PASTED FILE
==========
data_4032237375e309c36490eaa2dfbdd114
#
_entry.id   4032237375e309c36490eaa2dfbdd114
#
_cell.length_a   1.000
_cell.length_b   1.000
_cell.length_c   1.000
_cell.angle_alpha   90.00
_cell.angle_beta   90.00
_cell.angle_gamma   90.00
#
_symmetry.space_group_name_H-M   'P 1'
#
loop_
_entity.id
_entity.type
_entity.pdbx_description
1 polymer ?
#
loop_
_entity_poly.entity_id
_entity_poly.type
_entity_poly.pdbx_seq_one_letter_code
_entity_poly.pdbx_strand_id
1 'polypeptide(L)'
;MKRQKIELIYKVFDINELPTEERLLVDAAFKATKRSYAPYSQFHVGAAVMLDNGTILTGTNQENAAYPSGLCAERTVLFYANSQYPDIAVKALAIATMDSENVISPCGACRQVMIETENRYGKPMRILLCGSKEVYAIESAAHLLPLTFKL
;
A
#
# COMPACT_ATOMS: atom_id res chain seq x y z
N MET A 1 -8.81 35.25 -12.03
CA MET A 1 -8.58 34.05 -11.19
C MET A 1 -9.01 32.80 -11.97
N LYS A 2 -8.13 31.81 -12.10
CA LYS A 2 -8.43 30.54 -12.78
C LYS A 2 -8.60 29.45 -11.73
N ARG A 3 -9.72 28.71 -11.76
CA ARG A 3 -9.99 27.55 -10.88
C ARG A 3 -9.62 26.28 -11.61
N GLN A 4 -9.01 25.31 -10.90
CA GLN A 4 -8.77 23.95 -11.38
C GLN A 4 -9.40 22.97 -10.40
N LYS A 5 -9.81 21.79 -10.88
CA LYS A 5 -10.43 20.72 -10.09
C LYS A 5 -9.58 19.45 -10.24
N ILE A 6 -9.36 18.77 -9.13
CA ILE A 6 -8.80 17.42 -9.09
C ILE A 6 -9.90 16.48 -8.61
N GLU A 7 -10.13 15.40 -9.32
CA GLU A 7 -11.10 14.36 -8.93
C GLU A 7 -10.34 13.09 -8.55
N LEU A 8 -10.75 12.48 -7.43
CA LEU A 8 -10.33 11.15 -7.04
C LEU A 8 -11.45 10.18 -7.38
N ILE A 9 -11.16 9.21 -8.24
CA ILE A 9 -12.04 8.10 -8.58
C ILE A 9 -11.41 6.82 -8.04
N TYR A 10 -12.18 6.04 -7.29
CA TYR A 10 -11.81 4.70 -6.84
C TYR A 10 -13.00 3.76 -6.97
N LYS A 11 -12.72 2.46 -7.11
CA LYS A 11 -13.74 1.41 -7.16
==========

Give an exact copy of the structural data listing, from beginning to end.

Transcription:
data_4032237375e309c36490eaa2dfbdd114
#
_entry.id   4032237375e309c36490eaa2dfbdd114
#
_cell.length_a   1.000
_cell.length_b   1.000
_cell.length_c   1.000
_cell.angle_alpha   90.00
_cell.angle_beta   90.00
_cell.angle_gamma   90.00
#
_symmetry.space_group_name_H-M   'P 1'
#
loop_
_entity.id
_entity.type
_entity.pdbx_description
1 polymer ?
#
loop_
_entity_poly.entity_id
_entity_poly.type
_entity_poly.pdbx_seq_one_letter_code
_entity_poly.pdbx_strand_id
1 'polypeptide(L)'
;MKRQKIELIYKVFDINELPTEERLLVDAAFKATKRSYAPYSQFHVGAAVMLDNGTILTGTNQENAAYPSGLCAERTVLFYANSQYPDIAVKALAIATMDSENVISPCGACRQVMIETENRYGKPMRILLCGSKEVYAIESAAHLLPLTFKL
;
A
#
# COMPACT_ATOMS: atom_id res chain seq x y z
N MET A 1 -8.81 35.25 -12.03
CA MET A 1 -8.58 34.05 -11.19
C MET A 1 -9.01 32.80 -11.97
N LYS A 2 -8.13 31.81 -12.10
CA LYS A 2 -8.43 30.54 -12.78
C LYS A 2 -8.60 29.45 -11.73
N ARG A 3 -9.72 28.71 -11.76
CA ARG A 3 -9.99 27.55 -10.88
C ARG A 3 -9.62 26.28 -11.61
N GLN A 4 -9.01 25.31 -10.90
CA GLN A 4 -8.77 23.95 -11.38
C GLN A 4 -9.40 22.97 -10.40
N LYS A 5 -9.81 21.79 -10.88
CA LYS A 5 -10.43 20.72 -10.09
C LYS A 5 -9.58 19.45 -10.24
N ILE A 6 -9.36 18.77 -9.13
CA ILE A 6 -8.80 17.42 -9.09
C ILE A 6 -9.90 16.48 -8.61
N GLU A 7 -10.13 15.40 -9.32
CA GLU A 7 -11.10 14.36 -8.93
C GLU A 7 -10.34 13.09 -8.55
N LEU A 8 -10.75 12.48 -7.43
CA LEU A 8 -10.33 11.15 -7.04
C LEU A 8 -11.45 10.18 -7.38
N ILE A 9 -11.16 9.21 -8.24
CA ILE A 9 -12.04 8.10 -8.58
C ILE A 9 -11.41 6.82 -8.04
N TYR A 10 -12.18 6.04 -7.29
CA TYR A 10 -11.81 4.70 -6.84
C TYR A 10 -13.00 3.76 -6.97
N LYS A 11 -12.72 2.46 -7.11
CA LYS A 11 -13.74 1.41 -7.16